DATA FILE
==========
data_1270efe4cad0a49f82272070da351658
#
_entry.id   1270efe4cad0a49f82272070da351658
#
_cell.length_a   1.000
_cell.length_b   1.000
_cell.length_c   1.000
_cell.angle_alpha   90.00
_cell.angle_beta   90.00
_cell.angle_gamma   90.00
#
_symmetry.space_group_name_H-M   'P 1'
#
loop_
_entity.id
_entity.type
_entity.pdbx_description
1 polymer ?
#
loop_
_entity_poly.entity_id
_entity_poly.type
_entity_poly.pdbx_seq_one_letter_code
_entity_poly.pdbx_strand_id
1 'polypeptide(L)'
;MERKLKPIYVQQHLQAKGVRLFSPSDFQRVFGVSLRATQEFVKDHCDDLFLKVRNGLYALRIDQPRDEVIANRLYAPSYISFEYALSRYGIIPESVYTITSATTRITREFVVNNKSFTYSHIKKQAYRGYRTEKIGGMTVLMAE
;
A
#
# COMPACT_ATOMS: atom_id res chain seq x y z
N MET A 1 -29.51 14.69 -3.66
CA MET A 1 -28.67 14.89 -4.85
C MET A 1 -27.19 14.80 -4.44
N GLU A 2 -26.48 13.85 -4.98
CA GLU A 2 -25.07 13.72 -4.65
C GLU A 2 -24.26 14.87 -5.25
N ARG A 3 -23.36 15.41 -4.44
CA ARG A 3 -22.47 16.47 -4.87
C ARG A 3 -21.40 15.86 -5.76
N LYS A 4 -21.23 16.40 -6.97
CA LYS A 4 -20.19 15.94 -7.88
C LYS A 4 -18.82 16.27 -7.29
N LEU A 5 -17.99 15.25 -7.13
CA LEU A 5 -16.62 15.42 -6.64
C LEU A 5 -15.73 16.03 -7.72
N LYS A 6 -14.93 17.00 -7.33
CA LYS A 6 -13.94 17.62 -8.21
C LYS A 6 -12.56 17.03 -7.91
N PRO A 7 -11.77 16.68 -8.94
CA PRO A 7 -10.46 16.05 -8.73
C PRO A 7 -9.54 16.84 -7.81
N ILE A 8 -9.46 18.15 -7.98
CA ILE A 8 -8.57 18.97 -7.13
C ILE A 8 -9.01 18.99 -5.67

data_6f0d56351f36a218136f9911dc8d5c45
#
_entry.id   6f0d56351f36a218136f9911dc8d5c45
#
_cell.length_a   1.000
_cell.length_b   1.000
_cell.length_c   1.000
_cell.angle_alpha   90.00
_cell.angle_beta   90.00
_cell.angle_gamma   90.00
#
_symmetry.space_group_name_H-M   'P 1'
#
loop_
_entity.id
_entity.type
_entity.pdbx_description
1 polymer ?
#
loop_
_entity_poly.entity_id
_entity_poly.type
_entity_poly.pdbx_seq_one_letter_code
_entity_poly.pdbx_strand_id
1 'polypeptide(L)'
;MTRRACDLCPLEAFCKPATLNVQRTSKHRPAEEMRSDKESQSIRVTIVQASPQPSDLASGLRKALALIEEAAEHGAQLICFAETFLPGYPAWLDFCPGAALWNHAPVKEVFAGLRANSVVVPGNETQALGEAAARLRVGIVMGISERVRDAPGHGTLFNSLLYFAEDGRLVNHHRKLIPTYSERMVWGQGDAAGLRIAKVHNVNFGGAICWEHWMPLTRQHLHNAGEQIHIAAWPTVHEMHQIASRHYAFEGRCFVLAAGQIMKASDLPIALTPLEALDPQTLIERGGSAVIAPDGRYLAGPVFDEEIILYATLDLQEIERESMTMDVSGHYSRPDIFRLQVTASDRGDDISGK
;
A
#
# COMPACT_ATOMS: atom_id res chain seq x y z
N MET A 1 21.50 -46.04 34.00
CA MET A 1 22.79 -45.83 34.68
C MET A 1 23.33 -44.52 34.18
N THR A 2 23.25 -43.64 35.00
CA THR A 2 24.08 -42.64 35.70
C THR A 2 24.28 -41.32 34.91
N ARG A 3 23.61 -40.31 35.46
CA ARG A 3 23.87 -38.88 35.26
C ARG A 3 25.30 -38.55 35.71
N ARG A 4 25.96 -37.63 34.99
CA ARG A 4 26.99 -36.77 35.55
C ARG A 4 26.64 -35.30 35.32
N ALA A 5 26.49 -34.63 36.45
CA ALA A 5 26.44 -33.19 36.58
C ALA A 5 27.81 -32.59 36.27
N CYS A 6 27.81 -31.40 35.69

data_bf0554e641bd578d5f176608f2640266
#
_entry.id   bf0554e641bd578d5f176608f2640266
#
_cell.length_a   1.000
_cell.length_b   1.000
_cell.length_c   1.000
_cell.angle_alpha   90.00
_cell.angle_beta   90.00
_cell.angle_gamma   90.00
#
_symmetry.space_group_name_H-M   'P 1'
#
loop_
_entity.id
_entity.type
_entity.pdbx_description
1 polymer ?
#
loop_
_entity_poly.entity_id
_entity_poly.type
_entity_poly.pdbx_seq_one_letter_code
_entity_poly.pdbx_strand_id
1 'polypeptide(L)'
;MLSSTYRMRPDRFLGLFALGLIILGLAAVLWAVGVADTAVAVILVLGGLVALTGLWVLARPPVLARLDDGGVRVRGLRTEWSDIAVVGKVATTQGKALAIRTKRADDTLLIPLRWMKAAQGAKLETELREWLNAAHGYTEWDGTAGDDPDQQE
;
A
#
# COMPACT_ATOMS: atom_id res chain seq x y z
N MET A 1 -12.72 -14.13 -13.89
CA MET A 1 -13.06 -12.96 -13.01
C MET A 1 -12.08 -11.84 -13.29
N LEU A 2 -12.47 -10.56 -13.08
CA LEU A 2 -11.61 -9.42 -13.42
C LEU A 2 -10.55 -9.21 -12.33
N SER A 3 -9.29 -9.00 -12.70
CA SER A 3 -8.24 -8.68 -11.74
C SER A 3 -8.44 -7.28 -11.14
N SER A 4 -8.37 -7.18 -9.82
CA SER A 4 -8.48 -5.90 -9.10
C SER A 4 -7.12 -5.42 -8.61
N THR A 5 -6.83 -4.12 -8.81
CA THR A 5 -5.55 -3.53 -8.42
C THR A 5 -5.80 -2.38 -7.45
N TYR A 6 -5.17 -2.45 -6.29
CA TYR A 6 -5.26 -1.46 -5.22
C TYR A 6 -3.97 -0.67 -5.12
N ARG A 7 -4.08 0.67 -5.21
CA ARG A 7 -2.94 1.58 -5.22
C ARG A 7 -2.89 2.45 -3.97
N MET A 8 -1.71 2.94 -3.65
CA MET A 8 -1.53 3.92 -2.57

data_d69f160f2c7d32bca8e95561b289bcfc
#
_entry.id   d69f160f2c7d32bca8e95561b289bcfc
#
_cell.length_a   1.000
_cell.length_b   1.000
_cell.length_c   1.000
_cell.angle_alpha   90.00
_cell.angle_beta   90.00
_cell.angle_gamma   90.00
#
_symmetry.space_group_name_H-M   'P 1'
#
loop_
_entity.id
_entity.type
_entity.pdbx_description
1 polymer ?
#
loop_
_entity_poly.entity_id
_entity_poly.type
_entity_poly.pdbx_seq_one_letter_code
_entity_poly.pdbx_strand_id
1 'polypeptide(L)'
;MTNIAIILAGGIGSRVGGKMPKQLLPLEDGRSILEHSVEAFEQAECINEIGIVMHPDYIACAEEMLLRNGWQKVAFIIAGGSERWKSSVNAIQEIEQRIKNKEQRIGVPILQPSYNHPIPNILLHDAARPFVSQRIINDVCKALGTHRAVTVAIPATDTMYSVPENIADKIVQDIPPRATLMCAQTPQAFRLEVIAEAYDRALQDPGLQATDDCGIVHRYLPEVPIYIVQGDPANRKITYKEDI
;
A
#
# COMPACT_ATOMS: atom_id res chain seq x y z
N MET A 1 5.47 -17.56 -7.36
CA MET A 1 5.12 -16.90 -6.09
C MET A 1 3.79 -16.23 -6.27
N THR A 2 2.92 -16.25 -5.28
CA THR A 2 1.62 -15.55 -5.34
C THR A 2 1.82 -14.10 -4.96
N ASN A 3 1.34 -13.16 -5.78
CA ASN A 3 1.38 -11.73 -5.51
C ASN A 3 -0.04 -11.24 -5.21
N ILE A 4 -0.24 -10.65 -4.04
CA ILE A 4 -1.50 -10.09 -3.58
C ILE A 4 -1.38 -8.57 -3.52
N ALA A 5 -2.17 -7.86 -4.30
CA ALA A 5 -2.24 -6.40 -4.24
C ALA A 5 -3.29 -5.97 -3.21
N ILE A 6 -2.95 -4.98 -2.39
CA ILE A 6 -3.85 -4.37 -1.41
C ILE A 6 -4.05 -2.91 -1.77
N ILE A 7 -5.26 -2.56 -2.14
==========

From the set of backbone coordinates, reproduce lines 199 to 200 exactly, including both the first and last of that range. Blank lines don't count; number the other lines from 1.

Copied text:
N ILE A 6 -2.95 -4.98 -2.39
CA ILE A 6 -3.85 -4.37 -1.41